State of the EU Textile and Apparel Industry (Updated April 2018)

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EU region as a whole remains a leading producer of both textile and apparel. The value of EU’s T&A production totaled EUR141.2bn in 2016 (Statistical Classification of Economic Activities or NACE, sectors C13, and C14), which was divided almost equally between textile manufacturing (EUR75.8bn) and apparel manufacturing (EUR65.4bn).

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Regarding textile production, Southern and Western EU where most developed EU members are located such as Germany, France, and Italy, accounted for nearly 80% of EU’s textile manufacturing in 2016. Further, of EU countries’ total textile output, the share of non-woven and other technical textile products (NACE sectors C1395 and C1396) has increased from 18% in 2008 to 21% in 2015, which reflects the structural change of the sector.

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Apparel manufacturing in EU includes two primary categories: one is the medium-priced products for consumption in the mass market, which are produced primarily by developing countries in Eastern and Southern Europe, such as Poland, Hungary, and Romania, where cheap labor is relatively abundant. The other category is the high-end luxury apparel produced by developed Western EU countries, such as Italy, UK, France, and Germany.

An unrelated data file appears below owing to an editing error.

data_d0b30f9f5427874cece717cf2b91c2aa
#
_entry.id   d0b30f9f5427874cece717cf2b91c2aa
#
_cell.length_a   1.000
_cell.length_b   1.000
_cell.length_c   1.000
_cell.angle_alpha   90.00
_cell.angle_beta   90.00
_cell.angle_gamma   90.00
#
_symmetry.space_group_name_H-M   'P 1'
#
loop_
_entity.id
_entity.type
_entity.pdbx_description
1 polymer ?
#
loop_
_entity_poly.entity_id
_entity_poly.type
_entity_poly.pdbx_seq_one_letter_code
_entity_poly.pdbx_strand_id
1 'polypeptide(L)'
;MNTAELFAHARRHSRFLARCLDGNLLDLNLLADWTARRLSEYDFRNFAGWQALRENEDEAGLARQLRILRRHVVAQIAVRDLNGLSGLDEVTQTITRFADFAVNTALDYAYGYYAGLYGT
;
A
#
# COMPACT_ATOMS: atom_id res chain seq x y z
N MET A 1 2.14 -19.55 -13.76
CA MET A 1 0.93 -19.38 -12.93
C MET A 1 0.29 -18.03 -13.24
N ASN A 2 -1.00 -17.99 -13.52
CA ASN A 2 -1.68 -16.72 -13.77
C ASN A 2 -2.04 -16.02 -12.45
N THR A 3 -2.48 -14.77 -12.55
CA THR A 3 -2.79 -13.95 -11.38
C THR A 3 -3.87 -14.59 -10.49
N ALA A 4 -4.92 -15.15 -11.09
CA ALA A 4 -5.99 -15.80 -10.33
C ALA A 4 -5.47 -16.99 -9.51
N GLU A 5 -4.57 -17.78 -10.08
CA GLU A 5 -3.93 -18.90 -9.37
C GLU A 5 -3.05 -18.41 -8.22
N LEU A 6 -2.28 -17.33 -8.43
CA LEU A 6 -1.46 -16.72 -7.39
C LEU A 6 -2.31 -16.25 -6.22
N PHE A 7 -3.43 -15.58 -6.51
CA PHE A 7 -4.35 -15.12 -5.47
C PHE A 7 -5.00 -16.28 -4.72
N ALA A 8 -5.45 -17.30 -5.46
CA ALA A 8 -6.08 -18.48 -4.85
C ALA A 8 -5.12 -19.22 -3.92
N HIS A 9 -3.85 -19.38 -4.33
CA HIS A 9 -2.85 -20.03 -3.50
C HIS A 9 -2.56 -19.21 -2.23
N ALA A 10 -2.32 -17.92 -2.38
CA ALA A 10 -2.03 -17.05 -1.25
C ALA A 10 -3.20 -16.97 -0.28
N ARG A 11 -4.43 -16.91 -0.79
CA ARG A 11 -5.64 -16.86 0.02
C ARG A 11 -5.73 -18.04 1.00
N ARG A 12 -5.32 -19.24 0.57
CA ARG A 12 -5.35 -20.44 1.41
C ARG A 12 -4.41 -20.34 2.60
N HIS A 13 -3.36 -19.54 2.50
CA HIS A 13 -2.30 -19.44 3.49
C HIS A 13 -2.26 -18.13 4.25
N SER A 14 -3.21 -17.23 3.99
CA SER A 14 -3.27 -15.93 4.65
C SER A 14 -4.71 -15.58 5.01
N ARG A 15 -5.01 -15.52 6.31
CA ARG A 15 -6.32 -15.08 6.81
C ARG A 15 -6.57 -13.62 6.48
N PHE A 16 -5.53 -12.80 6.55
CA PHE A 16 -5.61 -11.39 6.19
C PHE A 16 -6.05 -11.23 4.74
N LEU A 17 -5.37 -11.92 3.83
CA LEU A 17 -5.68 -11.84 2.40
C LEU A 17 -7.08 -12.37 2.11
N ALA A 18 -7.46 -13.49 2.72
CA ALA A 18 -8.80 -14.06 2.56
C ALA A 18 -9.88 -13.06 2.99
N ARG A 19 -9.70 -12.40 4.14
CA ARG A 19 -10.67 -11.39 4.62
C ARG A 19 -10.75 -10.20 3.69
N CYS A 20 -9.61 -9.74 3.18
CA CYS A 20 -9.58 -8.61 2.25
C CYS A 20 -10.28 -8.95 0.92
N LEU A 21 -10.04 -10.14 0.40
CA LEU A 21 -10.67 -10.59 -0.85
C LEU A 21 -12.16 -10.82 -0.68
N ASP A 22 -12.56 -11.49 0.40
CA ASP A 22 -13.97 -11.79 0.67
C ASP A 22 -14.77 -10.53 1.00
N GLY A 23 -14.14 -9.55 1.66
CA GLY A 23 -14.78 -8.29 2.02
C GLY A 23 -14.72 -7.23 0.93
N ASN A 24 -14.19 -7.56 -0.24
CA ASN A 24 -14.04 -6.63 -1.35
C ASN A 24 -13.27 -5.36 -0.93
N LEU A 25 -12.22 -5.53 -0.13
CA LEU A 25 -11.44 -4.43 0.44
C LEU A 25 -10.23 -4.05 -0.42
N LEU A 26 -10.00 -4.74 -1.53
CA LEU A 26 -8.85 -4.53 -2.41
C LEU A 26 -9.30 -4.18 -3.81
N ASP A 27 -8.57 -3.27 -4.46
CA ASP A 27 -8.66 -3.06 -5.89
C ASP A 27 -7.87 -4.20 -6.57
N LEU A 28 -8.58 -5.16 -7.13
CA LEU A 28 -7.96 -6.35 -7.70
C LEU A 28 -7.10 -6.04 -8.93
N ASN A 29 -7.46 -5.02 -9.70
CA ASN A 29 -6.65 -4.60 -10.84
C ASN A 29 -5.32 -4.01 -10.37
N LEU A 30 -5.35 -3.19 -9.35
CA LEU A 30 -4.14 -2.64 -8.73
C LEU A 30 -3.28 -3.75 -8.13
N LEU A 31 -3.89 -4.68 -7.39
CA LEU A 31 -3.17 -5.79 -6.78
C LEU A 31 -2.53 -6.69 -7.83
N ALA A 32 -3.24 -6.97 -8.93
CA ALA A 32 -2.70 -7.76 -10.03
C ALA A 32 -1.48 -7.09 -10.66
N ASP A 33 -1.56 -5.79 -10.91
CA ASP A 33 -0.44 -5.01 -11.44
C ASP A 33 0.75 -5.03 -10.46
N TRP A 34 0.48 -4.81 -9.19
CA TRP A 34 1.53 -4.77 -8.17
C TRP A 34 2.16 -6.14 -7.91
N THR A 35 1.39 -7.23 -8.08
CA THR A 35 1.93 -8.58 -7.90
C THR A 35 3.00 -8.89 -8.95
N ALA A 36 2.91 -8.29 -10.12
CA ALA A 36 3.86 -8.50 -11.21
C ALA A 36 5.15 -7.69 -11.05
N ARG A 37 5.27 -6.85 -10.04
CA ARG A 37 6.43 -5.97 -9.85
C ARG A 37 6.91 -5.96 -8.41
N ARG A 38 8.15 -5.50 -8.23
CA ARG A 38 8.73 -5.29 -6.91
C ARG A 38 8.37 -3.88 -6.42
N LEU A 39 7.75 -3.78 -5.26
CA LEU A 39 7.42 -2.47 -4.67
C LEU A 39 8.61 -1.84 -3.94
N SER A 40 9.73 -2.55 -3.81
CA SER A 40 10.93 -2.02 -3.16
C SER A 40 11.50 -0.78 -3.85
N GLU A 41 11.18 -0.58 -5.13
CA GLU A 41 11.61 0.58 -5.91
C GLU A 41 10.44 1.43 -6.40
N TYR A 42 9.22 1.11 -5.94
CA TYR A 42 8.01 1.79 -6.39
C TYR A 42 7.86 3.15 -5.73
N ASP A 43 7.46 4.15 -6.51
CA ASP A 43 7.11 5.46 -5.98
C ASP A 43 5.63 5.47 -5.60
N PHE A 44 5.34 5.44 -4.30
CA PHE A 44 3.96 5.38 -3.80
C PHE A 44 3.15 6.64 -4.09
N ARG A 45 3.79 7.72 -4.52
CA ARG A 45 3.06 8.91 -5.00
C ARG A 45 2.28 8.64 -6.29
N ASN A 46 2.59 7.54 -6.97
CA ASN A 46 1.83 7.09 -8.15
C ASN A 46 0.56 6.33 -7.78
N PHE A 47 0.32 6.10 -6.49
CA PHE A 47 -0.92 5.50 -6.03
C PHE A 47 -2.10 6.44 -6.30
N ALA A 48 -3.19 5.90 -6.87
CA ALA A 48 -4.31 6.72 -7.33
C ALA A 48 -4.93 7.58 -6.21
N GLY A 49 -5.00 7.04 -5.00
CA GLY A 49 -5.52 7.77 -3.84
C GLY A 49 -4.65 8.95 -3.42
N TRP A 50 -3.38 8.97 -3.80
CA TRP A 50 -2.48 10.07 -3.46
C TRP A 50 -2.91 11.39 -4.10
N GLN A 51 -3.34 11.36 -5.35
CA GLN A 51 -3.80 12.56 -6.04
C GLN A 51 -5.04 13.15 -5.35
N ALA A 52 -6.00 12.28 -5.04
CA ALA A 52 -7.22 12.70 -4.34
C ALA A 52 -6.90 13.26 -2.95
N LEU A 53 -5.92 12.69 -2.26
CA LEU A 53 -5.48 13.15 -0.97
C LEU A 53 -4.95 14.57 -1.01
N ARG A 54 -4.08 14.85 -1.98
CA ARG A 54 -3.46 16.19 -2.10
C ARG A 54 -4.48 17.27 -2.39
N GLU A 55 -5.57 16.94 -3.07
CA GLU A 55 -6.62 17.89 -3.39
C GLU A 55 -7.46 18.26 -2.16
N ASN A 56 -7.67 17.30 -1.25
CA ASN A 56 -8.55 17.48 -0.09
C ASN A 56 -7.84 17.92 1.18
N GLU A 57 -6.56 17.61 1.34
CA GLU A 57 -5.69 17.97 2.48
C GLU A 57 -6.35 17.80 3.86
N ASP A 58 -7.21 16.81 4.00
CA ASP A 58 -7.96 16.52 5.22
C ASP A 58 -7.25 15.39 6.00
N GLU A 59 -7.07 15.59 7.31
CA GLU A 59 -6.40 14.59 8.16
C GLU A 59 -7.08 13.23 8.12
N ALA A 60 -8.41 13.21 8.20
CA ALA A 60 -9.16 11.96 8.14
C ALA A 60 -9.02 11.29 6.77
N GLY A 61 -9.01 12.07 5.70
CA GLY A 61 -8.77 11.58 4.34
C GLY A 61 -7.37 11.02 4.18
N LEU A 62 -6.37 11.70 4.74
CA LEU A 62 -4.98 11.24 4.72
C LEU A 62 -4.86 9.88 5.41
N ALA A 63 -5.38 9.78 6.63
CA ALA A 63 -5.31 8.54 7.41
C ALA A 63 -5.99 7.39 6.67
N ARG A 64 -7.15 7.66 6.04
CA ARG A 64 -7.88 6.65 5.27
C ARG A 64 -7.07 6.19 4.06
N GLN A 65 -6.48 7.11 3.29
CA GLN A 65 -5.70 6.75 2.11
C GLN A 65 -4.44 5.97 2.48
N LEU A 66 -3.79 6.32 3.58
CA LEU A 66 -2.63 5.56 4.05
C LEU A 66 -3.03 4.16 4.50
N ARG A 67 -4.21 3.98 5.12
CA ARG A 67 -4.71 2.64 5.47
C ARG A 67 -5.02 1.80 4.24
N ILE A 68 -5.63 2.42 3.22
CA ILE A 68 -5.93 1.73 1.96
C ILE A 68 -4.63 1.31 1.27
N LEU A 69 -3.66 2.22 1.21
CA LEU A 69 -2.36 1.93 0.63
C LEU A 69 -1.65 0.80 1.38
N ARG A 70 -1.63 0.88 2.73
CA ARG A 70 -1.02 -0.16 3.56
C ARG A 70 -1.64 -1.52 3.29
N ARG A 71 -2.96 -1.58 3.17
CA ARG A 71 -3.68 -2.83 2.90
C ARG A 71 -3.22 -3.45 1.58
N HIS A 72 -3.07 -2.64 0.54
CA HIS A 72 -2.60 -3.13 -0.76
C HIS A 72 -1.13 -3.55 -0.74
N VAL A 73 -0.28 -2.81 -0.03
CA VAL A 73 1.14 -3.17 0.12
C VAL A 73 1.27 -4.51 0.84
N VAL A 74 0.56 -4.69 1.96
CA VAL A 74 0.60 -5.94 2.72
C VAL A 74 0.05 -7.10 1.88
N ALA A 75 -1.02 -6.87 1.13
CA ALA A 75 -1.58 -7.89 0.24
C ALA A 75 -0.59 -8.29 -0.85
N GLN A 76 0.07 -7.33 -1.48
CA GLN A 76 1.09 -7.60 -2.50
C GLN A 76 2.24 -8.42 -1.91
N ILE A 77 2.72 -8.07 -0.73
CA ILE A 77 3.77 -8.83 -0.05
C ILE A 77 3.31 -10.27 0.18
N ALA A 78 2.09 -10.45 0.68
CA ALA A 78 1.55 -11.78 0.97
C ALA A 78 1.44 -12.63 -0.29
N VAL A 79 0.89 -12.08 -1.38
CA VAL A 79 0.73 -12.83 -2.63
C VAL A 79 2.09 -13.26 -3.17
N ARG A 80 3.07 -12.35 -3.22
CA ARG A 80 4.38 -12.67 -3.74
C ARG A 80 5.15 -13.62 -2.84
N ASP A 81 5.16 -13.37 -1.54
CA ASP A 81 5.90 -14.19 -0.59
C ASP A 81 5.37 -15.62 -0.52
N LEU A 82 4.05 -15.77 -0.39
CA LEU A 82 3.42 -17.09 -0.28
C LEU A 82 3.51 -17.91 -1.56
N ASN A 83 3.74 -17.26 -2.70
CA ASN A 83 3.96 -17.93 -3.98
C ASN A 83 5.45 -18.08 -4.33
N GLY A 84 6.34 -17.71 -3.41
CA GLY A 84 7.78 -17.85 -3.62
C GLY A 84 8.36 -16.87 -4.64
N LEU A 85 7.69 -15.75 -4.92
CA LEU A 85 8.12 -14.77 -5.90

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It is also interesting to note that in Western EU countries, labor only accounted for 22.8% of the total apparel production cost in 2016, which was substantially lower than 30.1% back in 2006. This change suggests that apparel manufacturing is becoming capital and technology-intensive in some developed Western EU countries because of increased investment in automation technology.

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Because of their relatively high GDP per capita and size of the population, UK, Germany, France, Italy, and Spain altogether account for around 60% of total apparel retail sales in EU.

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Intra-region trade is an important feature of EU’s textile and apparel industry. Despite the increasing pressure from cost-competitive Asian suppliers, statistics from the World Trade Organization (WTO) show that of EU region’s total US$89bn textile imports in 2016, as much as 64.1% (or US$57bn) were in the category of intra-region trade. Similarly, of EU countries’ total US$198bn apparel imports in 2016, as much as 55.6% (or US$110bn) also came from other EU members. In comparison, close to 97% of apparel consumed in the United States are imported in 2016, of which more than 75% come from Asia.

Data source: Eurostat (2018); WTO (2018)

by Sheng Lu

New CRS Report: U.S. Trade with Free Trade Agreement (FTA) Partners

3Key findings:

  • Between 1985 and 2011, the United States entered into 14 free trade agreements (FTAs) with 20 countries. Data from the Census shows that U.S. merchandise trade (or trade in goods) with FTA partner countries represents nearly 70% of all U.S. exports in goods and services, and more than 80% of all U.S. imports of goods and services.